Friday, 22 May 2020
A day later in our walk across the Italian Dolomites on the Alta Via 1 we reached a hut directly under the base of Monte Pelmo, one of the giant mountains of this region. We spent the evening in the hut trying to find out any information we could about the climb but apart from one line 'Monte Pelmo: A long and tiring ascent, if an easy one.' in our guidebook and a post card of Monte Pelmo with a dotted line snaking up it, available for sale in the hut, we gleaned nothing else. We could order beers in Italian, ask about campsites, but that was about it and no one at this hut understood much English on that particular day.
I compared Monte Pelmo to a giant, heavily eroded, white dice in the last post, which is true viewed from some angles with its steep vertical edges falling thousands of feet but here, on this side, the only 'easy' way up this amazing mountain, think of it as a high backed school chair. We had just traversed across the vertical legs and now we found ourselves in a dazzling white limestone scoop of the seat section. It's not called God's Throne for nothing.... and looks like it from afar.
The end. What a great trip. Thanks to Brian and John for the company.
A 5 minute video here of the ascent of Monte Pelmo. These guys are very fast and make it look easy. Probably done it before or used to dolomite levels of exposure. One slip or stumble on that traverse and you are dead though. Probably due to increasing popularity or a higher degree of public safety awareness in modern times several fixed rope sections exist on this ascent by the looks of it. On our climb, over 20 years earlier, it was empty of any confidence booster worth the name but even today it still demands a good head for heights and steady footwork.
Monday, 18 May 2020
Another backpacking holiday trip from yesteryear when I had the energy, legs, and body to crawl over 10,000 mountains in 80 degree heat for 6 to 8 hours a day. Two weeks in the Italian Dolomites this time in mid July. Plane down to London, flight to Rimini on the Italian Adriatic coast, over night in a youth hostel then train to Belluno at the start of the walk. As usual we didn't start the hike until the afternoon as it took time travelling through Italy on the train so darkness fell before we reached this first hut. We ended up bivvying out under the stars in a deep, narrow, damp gorge below it about an hour short of this hut- a not ideal location, dark, dripping, and gloomy even in sunshine, but luckily the only things crawling over us all night were harmless but hand- sized spiders. Sort of daddy long leg types with peanut sized bodies suspended on long limbs.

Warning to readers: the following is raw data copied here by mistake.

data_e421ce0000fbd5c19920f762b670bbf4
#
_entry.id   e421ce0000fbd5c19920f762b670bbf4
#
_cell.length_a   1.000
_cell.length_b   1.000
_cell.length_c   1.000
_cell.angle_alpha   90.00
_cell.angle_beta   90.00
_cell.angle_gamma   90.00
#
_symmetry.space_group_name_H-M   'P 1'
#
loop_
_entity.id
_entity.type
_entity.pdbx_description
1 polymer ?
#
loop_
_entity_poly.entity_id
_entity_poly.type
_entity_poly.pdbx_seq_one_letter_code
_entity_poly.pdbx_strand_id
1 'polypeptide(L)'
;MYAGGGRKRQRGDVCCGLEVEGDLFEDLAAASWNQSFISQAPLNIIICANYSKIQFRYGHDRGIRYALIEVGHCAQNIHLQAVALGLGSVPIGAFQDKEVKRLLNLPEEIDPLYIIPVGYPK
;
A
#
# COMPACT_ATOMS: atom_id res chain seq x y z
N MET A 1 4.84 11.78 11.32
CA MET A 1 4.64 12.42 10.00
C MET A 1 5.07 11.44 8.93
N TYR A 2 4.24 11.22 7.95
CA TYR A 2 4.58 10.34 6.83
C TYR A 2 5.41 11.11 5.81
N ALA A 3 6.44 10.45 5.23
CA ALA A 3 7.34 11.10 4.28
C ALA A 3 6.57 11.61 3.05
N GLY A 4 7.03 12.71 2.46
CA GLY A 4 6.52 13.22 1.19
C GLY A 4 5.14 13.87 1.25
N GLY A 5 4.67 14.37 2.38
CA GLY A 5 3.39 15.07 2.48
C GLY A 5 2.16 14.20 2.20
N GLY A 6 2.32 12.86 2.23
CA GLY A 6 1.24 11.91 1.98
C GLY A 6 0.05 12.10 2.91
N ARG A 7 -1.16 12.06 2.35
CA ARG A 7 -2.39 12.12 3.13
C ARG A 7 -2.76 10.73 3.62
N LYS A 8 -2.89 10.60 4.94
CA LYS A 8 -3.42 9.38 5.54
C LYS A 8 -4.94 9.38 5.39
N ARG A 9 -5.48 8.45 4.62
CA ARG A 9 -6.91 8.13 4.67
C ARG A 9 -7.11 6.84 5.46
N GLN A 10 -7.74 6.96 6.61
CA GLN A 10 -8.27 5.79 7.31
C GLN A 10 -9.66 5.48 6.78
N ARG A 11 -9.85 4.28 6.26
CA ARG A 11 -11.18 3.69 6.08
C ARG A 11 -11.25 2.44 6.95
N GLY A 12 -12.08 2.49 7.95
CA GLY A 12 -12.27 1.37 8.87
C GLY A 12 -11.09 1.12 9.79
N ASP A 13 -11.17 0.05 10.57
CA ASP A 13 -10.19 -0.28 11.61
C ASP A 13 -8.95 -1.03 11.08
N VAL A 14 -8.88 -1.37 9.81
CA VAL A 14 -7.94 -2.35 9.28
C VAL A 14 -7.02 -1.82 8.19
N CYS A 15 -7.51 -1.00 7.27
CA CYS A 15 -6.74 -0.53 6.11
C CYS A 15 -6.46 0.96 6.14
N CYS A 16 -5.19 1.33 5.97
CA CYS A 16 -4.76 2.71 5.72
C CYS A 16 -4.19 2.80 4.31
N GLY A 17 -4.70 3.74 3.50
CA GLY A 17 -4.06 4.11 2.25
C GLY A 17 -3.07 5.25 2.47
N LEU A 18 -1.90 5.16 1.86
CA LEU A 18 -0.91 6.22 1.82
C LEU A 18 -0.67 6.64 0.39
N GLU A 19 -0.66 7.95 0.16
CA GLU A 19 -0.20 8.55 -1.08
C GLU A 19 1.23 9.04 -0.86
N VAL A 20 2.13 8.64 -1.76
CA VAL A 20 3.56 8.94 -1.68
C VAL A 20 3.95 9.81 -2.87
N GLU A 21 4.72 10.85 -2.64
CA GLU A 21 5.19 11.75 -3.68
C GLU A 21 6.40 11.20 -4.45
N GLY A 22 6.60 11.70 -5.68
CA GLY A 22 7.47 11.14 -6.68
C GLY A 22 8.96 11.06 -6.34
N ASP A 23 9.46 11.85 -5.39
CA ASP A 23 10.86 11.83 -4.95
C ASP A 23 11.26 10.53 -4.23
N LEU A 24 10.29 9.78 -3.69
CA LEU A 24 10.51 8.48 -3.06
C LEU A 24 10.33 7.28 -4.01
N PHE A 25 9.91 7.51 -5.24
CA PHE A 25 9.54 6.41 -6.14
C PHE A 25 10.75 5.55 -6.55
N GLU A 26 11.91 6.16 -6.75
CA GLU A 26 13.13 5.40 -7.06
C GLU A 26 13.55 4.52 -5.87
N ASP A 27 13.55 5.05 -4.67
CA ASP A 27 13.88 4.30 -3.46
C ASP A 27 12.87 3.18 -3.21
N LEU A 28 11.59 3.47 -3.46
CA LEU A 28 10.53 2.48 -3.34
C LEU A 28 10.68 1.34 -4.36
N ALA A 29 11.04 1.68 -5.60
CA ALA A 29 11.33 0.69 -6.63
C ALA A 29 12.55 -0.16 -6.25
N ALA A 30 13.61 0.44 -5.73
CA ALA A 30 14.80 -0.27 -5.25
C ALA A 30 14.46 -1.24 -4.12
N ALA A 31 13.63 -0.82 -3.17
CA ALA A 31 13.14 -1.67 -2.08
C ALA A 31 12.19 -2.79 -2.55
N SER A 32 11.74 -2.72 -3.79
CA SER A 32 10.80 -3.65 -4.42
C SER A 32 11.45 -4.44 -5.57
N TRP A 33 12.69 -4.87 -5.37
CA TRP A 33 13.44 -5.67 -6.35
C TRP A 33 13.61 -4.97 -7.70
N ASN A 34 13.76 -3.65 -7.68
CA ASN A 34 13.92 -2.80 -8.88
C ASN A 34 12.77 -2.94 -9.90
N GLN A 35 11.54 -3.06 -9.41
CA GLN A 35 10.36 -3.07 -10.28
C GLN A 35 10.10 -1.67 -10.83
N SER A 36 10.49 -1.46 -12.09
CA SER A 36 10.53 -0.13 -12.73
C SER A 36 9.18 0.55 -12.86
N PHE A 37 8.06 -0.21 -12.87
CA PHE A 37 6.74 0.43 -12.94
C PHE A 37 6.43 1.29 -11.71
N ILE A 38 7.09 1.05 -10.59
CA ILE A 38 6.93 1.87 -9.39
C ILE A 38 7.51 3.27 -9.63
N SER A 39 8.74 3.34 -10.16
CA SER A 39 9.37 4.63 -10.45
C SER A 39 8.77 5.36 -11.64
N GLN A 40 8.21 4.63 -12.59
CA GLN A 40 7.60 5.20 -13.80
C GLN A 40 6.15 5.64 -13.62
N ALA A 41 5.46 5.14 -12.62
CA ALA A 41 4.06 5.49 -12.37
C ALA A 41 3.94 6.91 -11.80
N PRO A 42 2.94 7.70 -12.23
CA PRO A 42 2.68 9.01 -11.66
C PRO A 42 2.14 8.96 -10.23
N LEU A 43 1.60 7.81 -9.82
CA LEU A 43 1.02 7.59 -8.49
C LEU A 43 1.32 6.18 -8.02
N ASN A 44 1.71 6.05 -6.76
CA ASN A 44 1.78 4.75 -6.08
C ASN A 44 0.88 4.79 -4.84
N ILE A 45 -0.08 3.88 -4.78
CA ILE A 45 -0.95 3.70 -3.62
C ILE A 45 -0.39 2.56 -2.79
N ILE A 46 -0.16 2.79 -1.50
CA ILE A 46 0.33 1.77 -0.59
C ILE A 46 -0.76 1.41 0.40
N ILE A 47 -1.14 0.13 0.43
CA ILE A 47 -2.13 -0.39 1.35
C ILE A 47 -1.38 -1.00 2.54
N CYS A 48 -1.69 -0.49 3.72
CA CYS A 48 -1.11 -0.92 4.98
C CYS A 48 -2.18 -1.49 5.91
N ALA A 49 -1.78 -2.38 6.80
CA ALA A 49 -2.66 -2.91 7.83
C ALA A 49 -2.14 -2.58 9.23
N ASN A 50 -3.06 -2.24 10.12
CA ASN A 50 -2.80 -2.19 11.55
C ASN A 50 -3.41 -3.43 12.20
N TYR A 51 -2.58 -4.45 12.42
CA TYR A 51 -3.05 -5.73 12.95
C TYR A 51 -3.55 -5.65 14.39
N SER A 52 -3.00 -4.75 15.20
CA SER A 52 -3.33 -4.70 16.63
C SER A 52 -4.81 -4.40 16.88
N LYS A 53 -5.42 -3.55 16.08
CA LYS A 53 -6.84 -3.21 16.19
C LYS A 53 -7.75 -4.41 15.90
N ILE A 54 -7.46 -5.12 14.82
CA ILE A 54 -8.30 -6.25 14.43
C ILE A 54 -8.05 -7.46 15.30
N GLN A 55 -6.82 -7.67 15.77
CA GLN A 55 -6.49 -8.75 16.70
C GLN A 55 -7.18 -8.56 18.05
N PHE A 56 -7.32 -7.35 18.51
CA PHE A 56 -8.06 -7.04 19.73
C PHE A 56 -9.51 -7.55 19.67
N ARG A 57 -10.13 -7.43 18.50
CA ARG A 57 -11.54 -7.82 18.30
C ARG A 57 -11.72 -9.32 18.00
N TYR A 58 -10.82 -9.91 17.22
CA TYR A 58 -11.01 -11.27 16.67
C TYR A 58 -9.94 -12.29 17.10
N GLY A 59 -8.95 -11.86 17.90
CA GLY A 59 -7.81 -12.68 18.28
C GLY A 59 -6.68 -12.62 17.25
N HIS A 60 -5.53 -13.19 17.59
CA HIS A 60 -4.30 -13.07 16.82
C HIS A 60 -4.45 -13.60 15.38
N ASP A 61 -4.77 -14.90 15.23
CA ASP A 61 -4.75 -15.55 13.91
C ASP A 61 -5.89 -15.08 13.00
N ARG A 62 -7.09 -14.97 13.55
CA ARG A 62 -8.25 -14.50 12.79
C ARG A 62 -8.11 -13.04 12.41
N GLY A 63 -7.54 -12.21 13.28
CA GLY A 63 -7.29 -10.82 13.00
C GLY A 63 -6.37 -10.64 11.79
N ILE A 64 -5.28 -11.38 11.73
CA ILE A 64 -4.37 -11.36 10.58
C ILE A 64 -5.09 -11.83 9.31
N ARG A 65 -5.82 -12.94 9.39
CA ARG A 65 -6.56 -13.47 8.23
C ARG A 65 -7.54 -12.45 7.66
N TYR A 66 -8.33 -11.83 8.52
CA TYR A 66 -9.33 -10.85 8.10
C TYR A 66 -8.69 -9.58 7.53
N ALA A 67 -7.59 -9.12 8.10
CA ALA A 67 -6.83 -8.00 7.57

The near vertical cliffs above proved to be our next challenge as a famous via ferrata starts just above this 7th Alpini Hut and is the sporting start or conclusion of the Alta Via 1. One thousand feet of vertical metal ladders, narrow ledges, and exposed scrambling later saw us attain the notch between the Pelf and Schiara and dump our heavy packs down to get a well earned rest. There is an easier alternative avoiding this first mountain range obstacle but having done years of rock climbing and scrambling back in Scotland we were sure we could take on the direct route over these two mountains. And so it proved.
Tuesday, 12 May 2020
A campsite next to a mountain hut in Corsica on the GR20. In mid August heatstroke is a distinct possibly in Corsica, even in the mountains, with the daytime temperatures nudging 30c or 90f which is why I'm wearing a wet towel here on my head. A few times on the walk after 6 to 8 hour days I felt close to passing out under the intense Mediterranean sunshine. Several people during our stint were helicoptered out, either through over exertion, trips onto rough ground, or heat related. By walking from first light to early afternoon we managed to avoid the hottest hours. Blue skies for the entire trip, no rain, and constant sunshine.
It's hard to get a real impression of how amazing this wall was in reality as it doesn't look 1000 foot high here but standing underneath this mighty slab it appeared to soar upwards as a direct conduit straight into heaven. It was that impressive a slope at such an improbable angle, consistently slabby throughout over such a huge upward distance that it played strange tricks on the mind and eyeballs staring at it as the clouds drifted past. Literally pushing the giddy limits of sanity as staring up at it too long made you lose your equilibrium and sense of where you were in relation to yourself and gravity. Truly mind-boggling.
Found this link to one of the best outdoor documentary films I've seen that shows off the real beauty of the GR 20. Well worth watching in full. Traversed in July these walkers had cooler temperatures, some snow still remaining high up, mountain mists, and plentiful water in the streams and lakes. Even so, anywhere I've backpacked abroad we always put iodine purification tablets in any drinking water, as recommended in the guide books. Does not help the taste, turns the water brown, but keeps you safe and kills any bacteria. Usually essential in hot countries.
Continuing the run of astonishing short visual animation gems here's another beauty you should not miss. Imagine if an alien race wanted to visit another planet in their universe. Who is to say it might not look like this? Stunning, fascinating, clever, original, and completely strange. So strange and uniquely different from anything else I've seen it takes several views to really appreciate what's going on here.